Milling out a complete part, unless very small being a bit beyond its normal pay grade. As ever with care you can push a machine well past the prudent limits established by the maker who has to think in terms of Penelope Piecework in search of a decent bonus in this weeks pay packet.

The operative word being with care.


Phil P28/05/2020 19:33:46
628 forum posts
166 photos

That machine does not have the fine feed worm drive, so it will be very difficult to set an accurate depth of cut without resorting to complicated methods.

As far as I know there is no means to lock the spindle either, so getting the collet nut tight will be another issue.

I once fancied getting one these as I have a full set of Myford collets that I could use in it, but once its shortcomings were realised I chose a Boxford PD8 drill instead. Pillar drills generally dont make very good milling machines.

Having said that, the Fobco Universal is a very sought after drill, if you did want to part with it I dare say someone would pay a handsome price for it and you could then buy a milling machine with the proceeds. yes


Edited By Phil P on 28/05/2020 19:38:51

Martin Connelly28/05/2020 19:47:19
1370 forum posts
159 photos

A drift in the tang slot will lock the spindle.

Martin C

Phil P28/05/2020 19:54:39
628 forum posts
166 photos

Yes you are quite right, I just realised after I had typed that sentence.


Caspar Wolf28/05/2020 19:55:49
5 forum posts
5 photos

The jobs i have for it actually don't require a high degree of accuracy. Things like making wood turning tools to accepts carbide inserts. Also I make a lot of knives so something to flatten exotic hardwoods for handle scales.

Thanks for everyone's input, it's been really useful!


Andrew Tinsley29/05/2020 09:38:29
1119 forum posts

I had one of these about 40 years ago. It had a larger x-y table than that shown in the pictures. It looked OEM but could have been a later addition. I found it to be an excellent mini mill, although downfeed was a problem.

It was much better than most peoples comments here make it out to be.


John Haine29/05/2020 09:50:15
3105 forum posts
162 photos

The Myford collets that would be a direct fit are stupidly expensive and only available used I think. I have found that, if you make or buy a closing nut, you can also fit standard MT2 finger collets like these and hold them in the socket with the nut though you lose the extraction feature because you don't have the groove on the outside of the collet. Years ago there was an article in MEW on making Myford pattern collets and also the closing nut I think. Actually I see that the nut and the closing tube are still available from Myford. I have speculated that it could be possible to make an extraction groove in a standard collet, though it might have to be ground rather than turned.

Caspar Wolf29/05/2020 10:45:19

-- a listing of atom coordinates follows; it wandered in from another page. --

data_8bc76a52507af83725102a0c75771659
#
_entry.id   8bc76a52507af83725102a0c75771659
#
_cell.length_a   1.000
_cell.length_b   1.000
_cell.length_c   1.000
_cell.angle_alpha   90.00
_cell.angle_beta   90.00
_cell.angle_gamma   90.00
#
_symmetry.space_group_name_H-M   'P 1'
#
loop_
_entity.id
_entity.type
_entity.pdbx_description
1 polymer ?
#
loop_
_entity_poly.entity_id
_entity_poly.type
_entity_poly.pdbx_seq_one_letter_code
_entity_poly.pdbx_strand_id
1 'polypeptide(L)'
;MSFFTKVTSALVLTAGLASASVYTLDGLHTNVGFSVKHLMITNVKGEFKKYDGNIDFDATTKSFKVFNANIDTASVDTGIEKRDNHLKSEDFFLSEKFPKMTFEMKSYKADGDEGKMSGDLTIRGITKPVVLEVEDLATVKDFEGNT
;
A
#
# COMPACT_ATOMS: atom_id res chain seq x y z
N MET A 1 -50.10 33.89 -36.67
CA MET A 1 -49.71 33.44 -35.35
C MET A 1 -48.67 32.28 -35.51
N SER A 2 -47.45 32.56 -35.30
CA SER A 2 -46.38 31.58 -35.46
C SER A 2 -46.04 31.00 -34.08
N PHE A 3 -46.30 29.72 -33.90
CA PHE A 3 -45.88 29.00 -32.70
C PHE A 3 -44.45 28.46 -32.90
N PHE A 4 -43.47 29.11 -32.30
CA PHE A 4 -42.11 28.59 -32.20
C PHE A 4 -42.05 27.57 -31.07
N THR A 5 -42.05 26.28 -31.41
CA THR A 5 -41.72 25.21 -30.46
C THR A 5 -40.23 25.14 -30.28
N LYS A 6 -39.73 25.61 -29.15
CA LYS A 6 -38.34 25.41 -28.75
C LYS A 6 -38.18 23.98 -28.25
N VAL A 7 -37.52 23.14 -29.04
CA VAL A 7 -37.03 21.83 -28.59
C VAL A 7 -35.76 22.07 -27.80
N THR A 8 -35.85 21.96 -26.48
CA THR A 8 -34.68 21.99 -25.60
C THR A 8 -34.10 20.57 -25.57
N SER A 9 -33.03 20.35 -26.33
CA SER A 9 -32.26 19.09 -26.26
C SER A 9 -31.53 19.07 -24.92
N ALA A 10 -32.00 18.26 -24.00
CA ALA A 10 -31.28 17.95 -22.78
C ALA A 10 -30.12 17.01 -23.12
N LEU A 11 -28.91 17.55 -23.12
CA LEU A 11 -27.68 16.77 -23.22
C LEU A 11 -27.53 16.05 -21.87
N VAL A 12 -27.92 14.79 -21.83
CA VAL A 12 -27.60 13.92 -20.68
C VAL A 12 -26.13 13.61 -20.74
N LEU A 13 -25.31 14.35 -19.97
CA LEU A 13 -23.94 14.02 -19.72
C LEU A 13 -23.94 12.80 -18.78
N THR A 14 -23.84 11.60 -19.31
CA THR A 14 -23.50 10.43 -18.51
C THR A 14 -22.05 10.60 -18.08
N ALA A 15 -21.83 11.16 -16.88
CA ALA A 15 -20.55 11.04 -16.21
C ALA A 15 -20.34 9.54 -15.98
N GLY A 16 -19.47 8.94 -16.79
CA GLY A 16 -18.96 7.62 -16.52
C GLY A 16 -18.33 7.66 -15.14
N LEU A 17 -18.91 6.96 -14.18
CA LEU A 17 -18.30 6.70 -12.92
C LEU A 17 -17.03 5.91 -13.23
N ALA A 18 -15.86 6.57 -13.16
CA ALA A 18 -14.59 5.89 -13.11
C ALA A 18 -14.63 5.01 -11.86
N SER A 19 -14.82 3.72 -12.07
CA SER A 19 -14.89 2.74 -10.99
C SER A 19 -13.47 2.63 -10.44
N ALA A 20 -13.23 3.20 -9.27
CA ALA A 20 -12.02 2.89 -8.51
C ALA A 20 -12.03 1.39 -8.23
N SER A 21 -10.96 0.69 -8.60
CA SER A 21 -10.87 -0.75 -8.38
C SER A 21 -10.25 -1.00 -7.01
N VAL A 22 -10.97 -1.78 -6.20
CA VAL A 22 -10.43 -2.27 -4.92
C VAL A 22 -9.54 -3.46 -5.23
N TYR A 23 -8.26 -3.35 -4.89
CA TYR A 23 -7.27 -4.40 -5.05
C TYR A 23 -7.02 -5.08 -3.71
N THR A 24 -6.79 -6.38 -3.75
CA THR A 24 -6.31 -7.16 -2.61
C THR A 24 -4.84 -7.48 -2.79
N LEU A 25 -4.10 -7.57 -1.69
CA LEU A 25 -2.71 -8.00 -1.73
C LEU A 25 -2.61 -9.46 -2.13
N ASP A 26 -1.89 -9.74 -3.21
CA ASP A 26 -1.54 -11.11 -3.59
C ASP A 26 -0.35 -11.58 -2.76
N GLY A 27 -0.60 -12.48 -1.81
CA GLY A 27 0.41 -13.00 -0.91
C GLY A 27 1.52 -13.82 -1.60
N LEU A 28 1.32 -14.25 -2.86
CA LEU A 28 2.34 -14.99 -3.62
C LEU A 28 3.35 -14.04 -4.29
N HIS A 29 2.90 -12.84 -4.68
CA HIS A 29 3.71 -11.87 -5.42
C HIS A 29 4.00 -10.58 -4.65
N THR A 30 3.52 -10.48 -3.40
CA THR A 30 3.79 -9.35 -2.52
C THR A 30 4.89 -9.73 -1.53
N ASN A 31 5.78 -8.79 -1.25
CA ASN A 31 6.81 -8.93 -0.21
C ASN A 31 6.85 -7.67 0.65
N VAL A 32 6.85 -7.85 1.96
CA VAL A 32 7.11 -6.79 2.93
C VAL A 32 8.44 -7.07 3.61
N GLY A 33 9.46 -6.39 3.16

5 forum posts
5 photos

John Haine could you link to an example of a closing nut and the MT2 finger collets that you mentioned please?



Roderick Jenkins29/05/2020 11:40:14
1887 forum posts
481 photos
Posted by John Haine on 29/05/2020 09:50:15:
Years ago there was an article in MEW on making Myford pattern collets and also the closing nut I think.

A PDF of David Haythornthwaite's article on making your own Myford type collet system is available from his website **LINK**

Stay well,


Clive Foster29/05/2020 11:43:24
2211 forum posts
73 photos

As Andrew says the issue with using the Fobco as a mill isn't spindle strength and cutting ability. Its downfeed control. The spindle is plenty stiff enough for small machine level modest cuts in the sizes of cutter appropriate to its speed range and collet size. Face mills and flycutters would be "optimistic" tho'.

But setting depth of cut to the sort of precision needed for most milling will be very difficult. With the drill style depth stop its clearly designed for bringing surfaces to a constant level and similar duties which it will do well.

Better depth setting control would seem an ideal application for the little integrated display pull wire sensors the BW Electronics (used to?) supply. Compact and easily fitted they would make it possible to set the depth of cut quite accurately. I have one on my Bridgeport quill that has worked well for many years. Not perfect as it can suffer from vibration but I use it to set the depth stop before starting cuts, much easier than the micrometer thingy. Unlike the Quillstar et al it doesn't get in the way if you want to use the micrometer.


Michael Gilligan29/05/2020 12:01:58
15768 forum posts
689 photos
Posted by Clive Foster on 29/05/2020 11:43:24:

As Andrew says the issue with using the Fobco as a mill isn't spindle strength and cutting ability. Its downfeed control. […]


The addition of a worm gear [and perhaps a stepper motor] would improve this dramatically.